Pro/Con Migration: Attitudes to Migration and the Market for News by Razi Farukh, Matthias Heinz, Anna Kerkhof, and Heiner Schumacher as of Aug. 21st, 2023 (#6): “For Germany, we found that most national news outlets adopt an attitude to migration that is in between the two ideological extremes, but closer to pro- than to anti-migration campaigns. … Only the largest newspaper in Europe – the tabloid newspaper Bild – changed its attitude to migration from very positive to fairly negative within a few months, most likely in order to cater to readers’ political preferences. For Hungary, we found that the attitude to migration is on average more negative than in Germany. … for the US, we found that, the average attitude to migration in the market for news is comparable to that in Germany. However, both the most positive and the most negative news outlet in the our US sample are fairly large, which suggests that the degree of polarization in this market is substantial“ (p. 29).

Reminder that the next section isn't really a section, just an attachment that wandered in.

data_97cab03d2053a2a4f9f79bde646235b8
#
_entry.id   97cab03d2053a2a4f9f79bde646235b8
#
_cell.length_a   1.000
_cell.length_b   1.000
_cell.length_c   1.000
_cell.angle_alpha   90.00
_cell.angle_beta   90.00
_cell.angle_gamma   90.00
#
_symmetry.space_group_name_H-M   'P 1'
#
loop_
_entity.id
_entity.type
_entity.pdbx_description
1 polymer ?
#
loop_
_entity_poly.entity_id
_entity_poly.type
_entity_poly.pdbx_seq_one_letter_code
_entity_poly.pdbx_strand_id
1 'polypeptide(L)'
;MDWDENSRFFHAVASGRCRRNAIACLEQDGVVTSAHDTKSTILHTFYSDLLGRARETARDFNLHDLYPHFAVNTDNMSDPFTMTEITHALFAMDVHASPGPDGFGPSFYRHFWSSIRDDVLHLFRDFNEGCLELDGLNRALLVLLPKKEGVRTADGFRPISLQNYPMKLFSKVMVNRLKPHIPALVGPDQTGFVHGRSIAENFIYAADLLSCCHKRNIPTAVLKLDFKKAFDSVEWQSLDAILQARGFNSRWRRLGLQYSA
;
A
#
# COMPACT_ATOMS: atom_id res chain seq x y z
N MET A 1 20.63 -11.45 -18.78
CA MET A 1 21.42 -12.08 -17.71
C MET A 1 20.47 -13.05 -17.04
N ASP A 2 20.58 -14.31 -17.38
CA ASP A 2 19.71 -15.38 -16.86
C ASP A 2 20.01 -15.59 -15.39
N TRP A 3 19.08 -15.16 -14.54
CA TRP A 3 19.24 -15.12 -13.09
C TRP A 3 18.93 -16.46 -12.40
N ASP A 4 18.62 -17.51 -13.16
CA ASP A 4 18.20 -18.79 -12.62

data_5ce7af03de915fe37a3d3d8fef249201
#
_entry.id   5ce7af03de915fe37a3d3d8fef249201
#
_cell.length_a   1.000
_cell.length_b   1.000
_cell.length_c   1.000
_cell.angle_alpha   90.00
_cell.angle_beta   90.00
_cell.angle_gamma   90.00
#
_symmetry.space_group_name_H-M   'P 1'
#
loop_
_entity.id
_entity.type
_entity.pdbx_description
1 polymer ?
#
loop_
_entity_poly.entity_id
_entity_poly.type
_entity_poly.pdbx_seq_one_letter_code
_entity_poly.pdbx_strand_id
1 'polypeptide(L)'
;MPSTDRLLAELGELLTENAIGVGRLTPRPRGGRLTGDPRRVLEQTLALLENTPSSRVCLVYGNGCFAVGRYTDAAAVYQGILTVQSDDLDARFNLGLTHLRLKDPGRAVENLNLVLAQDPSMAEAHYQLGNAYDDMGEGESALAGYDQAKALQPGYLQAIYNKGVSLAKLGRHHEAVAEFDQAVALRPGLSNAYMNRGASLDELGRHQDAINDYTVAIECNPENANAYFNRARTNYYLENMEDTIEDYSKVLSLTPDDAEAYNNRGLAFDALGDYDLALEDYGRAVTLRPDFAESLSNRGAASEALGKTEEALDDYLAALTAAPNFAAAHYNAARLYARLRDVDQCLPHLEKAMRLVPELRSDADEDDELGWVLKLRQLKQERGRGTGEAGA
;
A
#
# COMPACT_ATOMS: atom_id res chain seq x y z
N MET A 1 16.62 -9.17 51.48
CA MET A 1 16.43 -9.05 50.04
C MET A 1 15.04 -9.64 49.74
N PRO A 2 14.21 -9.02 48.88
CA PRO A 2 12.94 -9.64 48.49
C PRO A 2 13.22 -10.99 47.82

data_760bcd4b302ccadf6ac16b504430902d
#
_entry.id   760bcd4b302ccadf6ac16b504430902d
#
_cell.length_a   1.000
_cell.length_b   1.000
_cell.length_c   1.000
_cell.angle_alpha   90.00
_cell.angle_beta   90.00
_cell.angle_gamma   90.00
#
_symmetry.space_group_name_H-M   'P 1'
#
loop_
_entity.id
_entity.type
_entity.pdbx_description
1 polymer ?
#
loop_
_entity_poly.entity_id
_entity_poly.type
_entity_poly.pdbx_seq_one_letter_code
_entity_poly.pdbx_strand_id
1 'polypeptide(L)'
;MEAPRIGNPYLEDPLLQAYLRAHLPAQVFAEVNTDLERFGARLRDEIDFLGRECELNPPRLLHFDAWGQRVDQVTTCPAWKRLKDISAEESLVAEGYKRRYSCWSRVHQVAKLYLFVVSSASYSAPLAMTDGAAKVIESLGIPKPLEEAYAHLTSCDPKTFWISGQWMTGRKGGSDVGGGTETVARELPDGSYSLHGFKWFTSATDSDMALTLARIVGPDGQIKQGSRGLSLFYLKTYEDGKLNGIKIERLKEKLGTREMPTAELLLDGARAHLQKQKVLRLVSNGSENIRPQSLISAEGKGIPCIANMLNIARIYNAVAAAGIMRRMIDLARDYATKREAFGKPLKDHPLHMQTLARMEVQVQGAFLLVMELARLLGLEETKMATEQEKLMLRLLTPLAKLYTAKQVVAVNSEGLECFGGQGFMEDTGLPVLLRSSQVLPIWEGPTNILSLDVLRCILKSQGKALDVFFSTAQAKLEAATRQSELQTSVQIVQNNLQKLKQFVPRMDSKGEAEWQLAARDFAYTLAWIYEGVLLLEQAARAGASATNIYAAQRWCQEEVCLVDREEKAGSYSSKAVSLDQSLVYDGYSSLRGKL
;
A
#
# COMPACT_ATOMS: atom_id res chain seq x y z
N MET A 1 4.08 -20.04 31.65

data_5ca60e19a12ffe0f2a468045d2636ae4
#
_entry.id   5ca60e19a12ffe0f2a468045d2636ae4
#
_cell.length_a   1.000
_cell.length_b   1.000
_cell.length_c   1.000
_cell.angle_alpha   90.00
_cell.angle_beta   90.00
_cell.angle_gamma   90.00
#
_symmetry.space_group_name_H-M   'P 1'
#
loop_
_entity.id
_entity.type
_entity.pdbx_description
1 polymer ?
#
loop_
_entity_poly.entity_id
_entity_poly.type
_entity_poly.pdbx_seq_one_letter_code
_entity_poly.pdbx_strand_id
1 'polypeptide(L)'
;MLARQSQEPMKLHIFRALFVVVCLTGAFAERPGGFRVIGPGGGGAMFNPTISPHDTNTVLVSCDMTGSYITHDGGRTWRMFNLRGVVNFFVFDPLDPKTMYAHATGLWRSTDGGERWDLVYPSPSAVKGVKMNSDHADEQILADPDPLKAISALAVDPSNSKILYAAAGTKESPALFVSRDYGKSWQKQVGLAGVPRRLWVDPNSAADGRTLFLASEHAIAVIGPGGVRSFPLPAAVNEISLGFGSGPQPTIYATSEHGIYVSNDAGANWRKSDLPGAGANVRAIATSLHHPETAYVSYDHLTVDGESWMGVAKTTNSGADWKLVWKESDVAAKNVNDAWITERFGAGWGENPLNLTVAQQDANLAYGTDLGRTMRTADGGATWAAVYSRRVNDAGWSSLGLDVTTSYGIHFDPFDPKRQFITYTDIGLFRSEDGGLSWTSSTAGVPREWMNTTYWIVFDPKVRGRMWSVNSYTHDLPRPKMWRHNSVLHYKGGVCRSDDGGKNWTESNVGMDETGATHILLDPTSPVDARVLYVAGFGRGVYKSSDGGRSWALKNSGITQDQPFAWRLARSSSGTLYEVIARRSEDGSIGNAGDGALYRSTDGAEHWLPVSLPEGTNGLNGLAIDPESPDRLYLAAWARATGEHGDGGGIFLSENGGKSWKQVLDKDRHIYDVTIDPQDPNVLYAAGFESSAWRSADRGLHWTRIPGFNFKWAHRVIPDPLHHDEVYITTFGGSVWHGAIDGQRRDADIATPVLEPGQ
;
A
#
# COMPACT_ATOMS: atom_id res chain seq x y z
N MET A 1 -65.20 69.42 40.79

Food risks: Coping with Climate Shocks: Food Security in a Spatial Framework by Diogo Baptista, John Spray, and D. Filiz Unsal of the International Monetary Fund as of Aug. 23rd, 2023 (#6): “… we show that (i) climate shocks are already having large negative impacts on GDP, nutrition and welfare, (ii) these impacts are disproportionately harming those households which are remote and food insecure, (iii) poverty and food insecurity exacerbates the impact of shocks. We go on to show that policy to lower the cost of trade and migration can lower the impact from climate shocks by allowing households alternative sources of income and affordable food“ (p. 34/35).
Responsible investment research